Candy Lady providing treats at her final ACC
STATELINE — This is Mary Del Monte’s swan song at the American Century Championship.
Del Monte, affectionately known as “Sugar Mama” or the “Candy Lady”, got her nickname because every year she brings a tableful of fruit and candy for caddies, players and tournament officials to her 16th hole location.
“I was golfing here (one time) and I saw the sign-up flyer for volunteers so I filled it out and mailed it in,” she said Thursday afternoon. “I just kept coming back. The first four years I did a little bit of everything. I was over by the driving range and then I also worked the 17th hole.
“It’s been a great run; a great time. You get to know everybody. We’re (the volunteers) like one big family out here. When my kids were younger, they would come out and hang out. The kids are older now (18 and 17), and we want to start doing things together.”
Del Monte, who lives in the Bay Area, estimates she spends $500 to $700 each tournament on goodies. She said fellow volunteer Carolyn Grubb has vowed to continue the candy tradition.
Del Monte spent the first four years doing a variety of jobs, but she has spent the last 14 years on the par-5 16th. Being in the same place for a long period of time has enabled her to make friends with many of the players.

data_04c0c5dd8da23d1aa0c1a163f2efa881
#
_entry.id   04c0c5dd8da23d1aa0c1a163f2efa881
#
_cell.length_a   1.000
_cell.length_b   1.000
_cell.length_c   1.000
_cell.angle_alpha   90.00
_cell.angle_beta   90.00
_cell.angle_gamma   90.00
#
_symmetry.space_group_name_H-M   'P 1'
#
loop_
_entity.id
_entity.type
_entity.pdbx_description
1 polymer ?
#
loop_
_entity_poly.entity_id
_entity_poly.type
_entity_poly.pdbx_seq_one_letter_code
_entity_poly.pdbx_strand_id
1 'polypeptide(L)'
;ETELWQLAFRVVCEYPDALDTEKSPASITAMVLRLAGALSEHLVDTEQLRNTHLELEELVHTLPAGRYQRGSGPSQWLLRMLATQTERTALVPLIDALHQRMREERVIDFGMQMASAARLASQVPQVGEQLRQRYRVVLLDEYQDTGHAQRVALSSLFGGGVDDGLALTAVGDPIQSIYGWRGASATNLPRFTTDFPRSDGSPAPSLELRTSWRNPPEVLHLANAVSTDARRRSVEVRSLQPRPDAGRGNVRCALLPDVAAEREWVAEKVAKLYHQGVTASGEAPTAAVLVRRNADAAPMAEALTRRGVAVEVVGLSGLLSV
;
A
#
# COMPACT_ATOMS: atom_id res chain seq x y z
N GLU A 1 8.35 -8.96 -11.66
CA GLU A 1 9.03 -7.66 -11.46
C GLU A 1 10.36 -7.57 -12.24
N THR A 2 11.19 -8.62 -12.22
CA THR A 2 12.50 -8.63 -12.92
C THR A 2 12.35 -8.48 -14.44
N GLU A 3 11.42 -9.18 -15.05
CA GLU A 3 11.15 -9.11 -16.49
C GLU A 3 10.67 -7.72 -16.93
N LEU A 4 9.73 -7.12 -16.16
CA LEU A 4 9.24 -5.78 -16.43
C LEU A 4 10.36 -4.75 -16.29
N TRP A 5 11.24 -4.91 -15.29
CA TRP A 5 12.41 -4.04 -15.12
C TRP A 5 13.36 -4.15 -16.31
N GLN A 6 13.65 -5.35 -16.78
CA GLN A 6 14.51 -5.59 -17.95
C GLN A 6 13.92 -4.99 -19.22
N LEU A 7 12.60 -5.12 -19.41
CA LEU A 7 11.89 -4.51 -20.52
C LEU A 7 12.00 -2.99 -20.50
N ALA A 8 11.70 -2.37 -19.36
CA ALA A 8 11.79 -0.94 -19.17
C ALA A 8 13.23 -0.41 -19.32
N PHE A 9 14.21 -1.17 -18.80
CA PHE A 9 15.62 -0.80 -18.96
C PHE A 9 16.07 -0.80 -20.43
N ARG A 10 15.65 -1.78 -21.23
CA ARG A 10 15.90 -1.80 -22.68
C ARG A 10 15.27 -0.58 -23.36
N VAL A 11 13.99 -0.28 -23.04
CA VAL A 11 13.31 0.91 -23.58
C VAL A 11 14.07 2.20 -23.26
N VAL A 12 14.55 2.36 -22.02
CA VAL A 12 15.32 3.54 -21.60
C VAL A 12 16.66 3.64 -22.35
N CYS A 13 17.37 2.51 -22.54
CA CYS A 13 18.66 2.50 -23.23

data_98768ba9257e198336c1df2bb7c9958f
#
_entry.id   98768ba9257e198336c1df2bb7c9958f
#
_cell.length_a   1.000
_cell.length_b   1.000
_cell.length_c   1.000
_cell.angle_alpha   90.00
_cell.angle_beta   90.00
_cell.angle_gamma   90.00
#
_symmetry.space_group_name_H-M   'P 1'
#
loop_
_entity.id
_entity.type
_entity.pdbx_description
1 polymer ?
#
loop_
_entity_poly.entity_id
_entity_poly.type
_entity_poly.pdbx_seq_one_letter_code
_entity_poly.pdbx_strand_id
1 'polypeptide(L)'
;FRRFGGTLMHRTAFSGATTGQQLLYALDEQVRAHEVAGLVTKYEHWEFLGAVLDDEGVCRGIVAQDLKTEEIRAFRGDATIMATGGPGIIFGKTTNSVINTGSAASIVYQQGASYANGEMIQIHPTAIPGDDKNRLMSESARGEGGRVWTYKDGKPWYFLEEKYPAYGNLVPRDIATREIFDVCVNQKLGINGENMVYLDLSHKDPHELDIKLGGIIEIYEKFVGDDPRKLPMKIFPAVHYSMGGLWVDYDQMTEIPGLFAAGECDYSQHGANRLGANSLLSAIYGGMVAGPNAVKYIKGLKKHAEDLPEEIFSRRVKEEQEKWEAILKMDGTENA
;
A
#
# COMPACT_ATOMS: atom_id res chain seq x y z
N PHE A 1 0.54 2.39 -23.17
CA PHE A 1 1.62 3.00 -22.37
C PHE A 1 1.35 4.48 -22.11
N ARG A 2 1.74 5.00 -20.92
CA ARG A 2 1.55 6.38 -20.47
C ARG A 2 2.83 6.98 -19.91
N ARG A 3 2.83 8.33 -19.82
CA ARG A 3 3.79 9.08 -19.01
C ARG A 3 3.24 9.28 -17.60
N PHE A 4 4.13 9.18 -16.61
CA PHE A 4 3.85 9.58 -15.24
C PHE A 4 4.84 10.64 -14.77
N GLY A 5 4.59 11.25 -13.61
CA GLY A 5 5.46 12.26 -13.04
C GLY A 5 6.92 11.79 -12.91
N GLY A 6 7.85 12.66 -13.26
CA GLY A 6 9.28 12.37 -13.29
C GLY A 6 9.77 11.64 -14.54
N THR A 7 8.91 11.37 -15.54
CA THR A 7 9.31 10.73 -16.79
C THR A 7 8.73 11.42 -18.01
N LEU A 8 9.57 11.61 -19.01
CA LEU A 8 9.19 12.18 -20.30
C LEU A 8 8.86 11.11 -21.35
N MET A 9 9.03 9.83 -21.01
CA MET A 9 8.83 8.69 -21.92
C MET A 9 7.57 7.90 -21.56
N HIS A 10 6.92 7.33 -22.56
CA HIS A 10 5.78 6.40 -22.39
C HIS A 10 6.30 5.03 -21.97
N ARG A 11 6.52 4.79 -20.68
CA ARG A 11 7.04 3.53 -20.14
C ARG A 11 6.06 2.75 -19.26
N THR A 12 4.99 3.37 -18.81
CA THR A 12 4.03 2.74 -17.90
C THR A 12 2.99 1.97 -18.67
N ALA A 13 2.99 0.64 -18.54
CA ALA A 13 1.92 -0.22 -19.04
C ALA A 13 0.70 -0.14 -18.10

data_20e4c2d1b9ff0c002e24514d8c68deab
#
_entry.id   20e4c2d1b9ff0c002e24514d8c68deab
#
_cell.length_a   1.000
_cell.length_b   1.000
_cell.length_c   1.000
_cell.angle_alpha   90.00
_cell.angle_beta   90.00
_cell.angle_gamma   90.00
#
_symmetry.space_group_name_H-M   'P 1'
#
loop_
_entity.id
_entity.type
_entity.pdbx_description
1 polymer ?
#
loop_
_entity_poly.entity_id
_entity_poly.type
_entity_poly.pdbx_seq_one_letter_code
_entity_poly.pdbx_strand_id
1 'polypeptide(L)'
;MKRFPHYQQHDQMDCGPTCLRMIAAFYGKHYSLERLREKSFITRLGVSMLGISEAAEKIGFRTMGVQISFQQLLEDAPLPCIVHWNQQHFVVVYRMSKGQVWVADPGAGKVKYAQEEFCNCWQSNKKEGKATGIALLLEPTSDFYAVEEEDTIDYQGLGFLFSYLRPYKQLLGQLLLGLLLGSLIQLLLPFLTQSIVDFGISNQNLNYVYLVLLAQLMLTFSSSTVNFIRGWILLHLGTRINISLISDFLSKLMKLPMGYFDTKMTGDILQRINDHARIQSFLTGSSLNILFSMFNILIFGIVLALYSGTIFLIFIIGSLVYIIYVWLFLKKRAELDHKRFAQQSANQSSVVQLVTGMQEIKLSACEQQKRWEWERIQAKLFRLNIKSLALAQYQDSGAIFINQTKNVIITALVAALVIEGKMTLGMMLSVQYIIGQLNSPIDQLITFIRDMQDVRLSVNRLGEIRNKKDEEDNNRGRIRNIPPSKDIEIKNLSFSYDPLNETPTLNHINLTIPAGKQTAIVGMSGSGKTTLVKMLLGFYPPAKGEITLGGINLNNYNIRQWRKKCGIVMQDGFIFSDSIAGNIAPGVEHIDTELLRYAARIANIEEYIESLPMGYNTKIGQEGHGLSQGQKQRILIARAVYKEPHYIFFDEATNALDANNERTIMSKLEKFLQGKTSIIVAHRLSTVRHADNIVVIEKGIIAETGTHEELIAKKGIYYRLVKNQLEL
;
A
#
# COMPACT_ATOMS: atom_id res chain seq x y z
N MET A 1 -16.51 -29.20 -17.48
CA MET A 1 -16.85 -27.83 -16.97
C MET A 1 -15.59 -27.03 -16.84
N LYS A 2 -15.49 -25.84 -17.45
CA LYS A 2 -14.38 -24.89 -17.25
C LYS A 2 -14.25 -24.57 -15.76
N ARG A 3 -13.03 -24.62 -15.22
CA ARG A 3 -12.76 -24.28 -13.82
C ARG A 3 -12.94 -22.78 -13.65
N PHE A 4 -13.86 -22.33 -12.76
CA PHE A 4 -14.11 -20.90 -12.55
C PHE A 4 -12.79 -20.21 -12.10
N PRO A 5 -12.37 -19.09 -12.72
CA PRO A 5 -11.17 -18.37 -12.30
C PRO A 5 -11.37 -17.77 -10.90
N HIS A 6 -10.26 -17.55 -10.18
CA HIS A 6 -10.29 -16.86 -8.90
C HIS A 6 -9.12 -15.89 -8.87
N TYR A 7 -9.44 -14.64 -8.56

“I communicate regularly on Facebook with Bret Saberhagen, and I’ll send his mom wine,” she said. “I like Jerry Rice and of course Charles (Barkley).
“The caddies always come through and stuff red vines in their pockets. I always have a Diet Coke for Charles and for Bryan Baumgartner it’s a Diet Pepsi. Michael Jordan and Charles would always grab Tootsie rolls, and they would walk down the fairway sucking on them.”
She even goes above and beyond for players, and many come up and give her a hug.
“I always gave cigars to Michael Jordan and Sterling Sharpe, and they were the good kind, too,” she said. “I’ve seen Michael here when he’s been single, engaged and married.”
There was one scary moment back in 2014 when rain and lightning delayed play by more than two hours. Power went out on some areas of the course. Mark Rypien, after the delay, finished strong and won his second ACC title.
“I was talking to Jerome Bettis at the time,” she said. “You could see the lightning all the way down the fairway.”